Friday, January 28, 2011

How WWII Ended in 1990

War is hell, and hard to end apparently. Eleven years later we're still mucking about in Afghanistan. Sure, that's a hazy one to really define, but it's still a long time. The Korean War is the more obvious example. Because hostilities ended with an armistice in 1953 not a peace treaty, North and South Korea remain technically at war almost 60 years later.

Those technicalities can be a bitch. World War I, or The Great War as it was known at the time (no one anticipated a sequel), ended with an armistice in 1918, but it took the controversial Treaty of Versailles to really end the war in 1919. Except of course the US Senate rejected that treaty, so we stayed technically at war with Germany until the separate Treaty of Berlin in 1921.

World War II (as it was known at the time and now) proved even more complicated to finally put to rest. Congress passed numerous declarations of war during the conflict against such countries as Japan, Germany, Italy, Bulgaria, Hungary, and Romania. War with the latter 4 countries was wrapped up nicely in the Paris Peace Treaties of 1947, nearly 2 years after V-E Day. Japan had to wait until the The Treaty of San Francisco was inked just down the road at the War Memorial Opera House in 1951, almost 6 years to the day after V-J Day.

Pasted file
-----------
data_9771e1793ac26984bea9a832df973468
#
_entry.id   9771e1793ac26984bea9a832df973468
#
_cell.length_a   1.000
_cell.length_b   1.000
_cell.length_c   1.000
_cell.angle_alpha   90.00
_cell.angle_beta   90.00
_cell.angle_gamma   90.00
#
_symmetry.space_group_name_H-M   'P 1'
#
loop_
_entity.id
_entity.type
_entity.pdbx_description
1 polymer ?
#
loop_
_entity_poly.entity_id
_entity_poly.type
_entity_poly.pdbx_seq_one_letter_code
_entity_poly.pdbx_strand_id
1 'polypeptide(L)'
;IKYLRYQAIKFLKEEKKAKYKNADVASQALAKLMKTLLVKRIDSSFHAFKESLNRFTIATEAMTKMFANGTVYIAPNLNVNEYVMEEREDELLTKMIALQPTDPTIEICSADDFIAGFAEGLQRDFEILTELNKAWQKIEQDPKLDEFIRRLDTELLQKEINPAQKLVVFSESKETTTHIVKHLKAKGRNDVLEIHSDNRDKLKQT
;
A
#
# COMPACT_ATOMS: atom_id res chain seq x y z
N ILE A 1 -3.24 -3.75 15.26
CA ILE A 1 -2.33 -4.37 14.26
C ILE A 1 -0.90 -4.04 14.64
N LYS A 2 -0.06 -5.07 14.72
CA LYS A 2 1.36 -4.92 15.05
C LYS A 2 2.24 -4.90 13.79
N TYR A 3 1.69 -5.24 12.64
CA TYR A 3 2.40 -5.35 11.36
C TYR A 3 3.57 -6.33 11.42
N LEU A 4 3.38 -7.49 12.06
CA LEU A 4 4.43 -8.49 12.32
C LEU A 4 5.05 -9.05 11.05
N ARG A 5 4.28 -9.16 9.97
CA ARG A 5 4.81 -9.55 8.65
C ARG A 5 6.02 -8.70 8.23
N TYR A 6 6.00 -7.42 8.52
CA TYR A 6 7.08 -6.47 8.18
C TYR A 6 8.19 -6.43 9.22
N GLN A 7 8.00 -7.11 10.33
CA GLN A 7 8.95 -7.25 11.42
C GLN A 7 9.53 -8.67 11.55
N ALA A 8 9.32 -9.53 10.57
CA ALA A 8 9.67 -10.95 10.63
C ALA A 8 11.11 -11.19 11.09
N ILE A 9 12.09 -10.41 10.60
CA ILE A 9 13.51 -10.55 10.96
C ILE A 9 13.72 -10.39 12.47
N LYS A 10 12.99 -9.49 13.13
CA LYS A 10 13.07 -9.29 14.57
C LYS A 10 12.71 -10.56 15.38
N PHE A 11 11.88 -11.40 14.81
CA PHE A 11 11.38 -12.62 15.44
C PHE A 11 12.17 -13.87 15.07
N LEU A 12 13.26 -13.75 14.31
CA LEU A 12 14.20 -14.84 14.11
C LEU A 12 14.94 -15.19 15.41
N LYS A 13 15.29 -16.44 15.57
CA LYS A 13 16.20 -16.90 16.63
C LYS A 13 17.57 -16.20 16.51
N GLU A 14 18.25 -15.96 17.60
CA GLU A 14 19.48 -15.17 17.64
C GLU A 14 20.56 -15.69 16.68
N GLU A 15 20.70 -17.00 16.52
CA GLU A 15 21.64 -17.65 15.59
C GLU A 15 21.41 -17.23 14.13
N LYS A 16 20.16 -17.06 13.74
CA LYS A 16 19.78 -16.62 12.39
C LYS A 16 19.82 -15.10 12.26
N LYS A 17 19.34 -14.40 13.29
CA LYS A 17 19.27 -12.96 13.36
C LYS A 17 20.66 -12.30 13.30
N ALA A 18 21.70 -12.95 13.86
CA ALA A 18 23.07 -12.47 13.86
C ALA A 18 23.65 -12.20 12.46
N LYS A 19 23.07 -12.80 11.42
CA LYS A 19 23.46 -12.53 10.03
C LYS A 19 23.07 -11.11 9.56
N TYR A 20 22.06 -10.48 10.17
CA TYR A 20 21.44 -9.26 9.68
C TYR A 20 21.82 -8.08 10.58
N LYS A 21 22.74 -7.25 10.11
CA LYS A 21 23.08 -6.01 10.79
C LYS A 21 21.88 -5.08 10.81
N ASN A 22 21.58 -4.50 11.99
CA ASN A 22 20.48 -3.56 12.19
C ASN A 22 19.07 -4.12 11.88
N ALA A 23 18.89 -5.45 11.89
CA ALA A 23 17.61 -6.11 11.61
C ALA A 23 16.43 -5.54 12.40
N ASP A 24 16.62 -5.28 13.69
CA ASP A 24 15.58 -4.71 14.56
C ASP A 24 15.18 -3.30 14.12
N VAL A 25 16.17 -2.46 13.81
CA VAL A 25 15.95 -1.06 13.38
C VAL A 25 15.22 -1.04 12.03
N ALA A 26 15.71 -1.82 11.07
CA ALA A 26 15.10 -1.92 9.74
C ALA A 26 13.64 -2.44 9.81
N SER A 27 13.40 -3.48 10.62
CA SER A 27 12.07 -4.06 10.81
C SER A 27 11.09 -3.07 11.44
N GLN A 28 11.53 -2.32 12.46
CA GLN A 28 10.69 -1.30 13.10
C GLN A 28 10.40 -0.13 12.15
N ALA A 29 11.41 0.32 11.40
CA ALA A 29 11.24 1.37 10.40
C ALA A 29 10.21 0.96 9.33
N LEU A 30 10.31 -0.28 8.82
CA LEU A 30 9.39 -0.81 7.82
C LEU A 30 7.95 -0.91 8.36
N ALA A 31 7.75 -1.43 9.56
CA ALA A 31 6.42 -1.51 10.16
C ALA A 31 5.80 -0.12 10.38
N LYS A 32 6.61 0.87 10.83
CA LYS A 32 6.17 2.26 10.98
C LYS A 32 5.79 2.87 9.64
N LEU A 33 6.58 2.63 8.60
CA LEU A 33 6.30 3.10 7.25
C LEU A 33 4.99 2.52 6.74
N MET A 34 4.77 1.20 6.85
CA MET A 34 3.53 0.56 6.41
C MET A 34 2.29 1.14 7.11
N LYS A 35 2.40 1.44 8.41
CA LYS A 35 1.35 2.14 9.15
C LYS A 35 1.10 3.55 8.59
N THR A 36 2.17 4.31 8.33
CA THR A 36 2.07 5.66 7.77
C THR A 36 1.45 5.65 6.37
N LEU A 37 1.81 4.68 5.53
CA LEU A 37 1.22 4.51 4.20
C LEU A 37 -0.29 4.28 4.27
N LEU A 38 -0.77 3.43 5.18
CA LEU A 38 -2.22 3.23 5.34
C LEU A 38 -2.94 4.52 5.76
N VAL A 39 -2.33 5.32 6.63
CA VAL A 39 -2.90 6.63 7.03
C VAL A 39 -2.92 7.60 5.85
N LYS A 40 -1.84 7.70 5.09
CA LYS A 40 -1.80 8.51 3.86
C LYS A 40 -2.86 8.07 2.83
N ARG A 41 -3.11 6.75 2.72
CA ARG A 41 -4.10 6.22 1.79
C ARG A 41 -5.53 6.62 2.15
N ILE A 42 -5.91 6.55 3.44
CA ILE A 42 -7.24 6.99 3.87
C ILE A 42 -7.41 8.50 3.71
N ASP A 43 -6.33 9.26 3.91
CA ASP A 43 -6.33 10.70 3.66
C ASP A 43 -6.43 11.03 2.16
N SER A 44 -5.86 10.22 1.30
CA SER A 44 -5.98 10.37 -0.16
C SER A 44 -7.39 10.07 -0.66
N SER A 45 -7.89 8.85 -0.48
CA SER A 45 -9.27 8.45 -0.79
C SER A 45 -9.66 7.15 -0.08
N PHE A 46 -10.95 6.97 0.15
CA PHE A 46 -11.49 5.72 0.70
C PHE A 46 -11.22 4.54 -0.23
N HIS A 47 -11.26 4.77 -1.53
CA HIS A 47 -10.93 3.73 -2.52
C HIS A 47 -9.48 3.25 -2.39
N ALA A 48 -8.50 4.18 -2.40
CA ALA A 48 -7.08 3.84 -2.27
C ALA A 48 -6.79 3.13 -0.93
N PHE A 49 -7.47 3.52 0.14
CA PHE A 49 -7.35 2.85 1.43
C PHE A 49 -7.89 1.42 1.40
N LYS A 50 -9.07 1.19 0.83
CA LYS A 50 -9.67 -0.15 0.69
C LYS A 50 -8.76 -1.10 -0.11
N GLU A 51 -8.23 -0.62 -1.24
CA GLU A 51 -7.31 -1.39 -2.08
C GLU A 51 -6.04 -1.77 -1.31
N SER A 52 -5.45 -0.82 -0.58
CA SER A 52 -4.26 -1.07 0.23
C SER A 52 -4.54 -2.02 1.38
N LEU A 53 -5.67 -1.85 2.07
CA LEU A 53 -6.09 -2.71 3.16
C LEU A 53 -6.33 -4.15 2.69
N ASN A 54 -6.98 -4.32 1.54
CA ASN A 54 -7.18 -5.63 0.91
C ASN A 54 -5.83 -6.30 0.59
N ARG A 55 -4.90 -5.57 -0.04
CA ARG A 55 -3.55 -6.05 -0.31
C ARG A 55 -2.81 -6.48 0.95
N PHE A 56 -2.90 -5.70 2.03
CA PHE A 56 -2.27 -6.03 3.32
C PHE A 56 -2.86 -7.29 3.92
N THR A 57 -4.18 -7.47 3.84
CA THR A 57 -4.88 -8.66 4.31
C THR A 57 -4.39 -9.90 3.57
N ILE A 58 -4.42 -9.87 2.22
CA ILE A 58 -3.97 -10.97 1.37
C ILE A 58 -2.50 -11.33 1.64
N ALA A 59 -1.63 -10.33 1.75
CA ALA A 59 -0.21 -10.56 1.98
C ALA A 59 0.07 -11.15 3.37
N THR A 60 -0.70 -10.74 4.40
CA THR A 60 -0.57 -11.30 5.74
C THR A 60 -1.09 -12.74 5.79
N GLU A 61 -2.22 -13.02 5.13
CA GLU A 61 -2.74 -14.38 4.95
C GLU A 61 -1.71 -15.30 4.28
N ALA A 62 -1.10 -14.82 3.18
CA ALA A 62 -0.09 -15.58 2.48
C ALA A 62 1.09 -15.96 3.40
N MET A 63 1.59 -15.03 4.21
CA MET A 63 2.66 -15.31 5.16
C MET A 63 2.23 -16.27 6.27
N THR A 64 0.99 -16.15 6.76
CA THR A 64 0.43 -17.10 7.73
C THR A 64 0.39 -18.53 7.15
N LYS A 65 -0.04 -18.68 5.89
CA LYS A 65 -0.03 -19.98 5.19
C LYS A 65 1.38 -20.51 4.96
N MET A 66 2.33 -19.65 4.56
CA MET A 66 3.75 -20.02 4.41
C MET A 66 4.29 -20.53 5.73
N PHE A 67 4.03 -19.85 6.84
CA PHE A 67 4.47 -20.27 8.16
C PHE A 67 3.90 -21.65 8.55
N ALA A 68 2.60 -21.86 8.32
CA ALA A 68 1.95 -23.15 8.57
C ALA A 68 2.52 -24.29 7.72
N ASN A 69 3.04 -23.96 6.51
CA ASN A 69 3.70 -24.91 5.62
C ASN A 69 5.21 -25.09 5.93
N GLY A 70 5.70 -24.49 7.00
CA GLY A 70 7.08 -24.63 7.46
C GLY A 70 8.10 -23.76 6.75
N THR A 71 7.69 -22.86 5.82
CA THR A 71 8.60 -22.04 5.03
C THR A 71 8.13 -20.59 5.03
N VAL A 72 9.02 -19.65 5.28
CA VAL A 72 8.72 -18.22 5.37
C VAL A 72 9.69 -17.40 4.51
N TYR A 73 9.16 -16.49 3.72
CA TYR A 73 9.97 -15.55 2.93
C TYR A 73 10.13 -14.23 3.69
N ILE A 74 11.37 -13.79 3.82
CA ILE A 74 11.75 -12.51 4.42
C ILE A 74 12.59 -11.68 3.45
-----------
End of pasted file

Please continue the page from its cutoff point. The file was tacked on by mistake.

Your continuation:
Germany was another matter. The Treaty of Vienna in 1955 returned Austria to the map, but that still leaves us with remainder of the old Reich to deal with. The Potsdam Agreement in 1945 established how the Allies would govern post-war Germany, but it was considered a provisional agreement to be finalized by "a peace settlement for Germany to be accepted by the Government of Germany when a government adequate for the purpose is established." The problem was, of course, you had two governments in Germany for the next 45 some odd years. As a result officially the Soviets continued to occupy East Germany and the US, France, and Britain occupied West Germany right up until the reunification in 1990 when the eloquently titled Treaty on the Final Settlement with Respect to Germany finally ended the war. Then later that year the German-Polish Border Treaty answered once and for all (or until the next large European conflict) a question that had been burning in all our hearts and minds for hundreds of year: just where the hell exactly does Germany end and Poland begin?

All of this could have been avoided if Jeanette Rankin had had her way. Not only was she the first woman in Congress (a Republican from Montana no less), but she not only voted against war with Germany in WWI but cast the only "no" vote against war with Japan on December 8, 1941. She voted "present" for all the other war declarations in WWII. That's one devoted pacifist.

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In 1789, the governor of Australia granted land and some animals to James Ruse in an experiment to see how long it would take him to support himself. Within 15 months he had become self sufficient. The area is still known as Experiment Farm. This is my Experiment Farm to see how long it will take me to support myself by writing.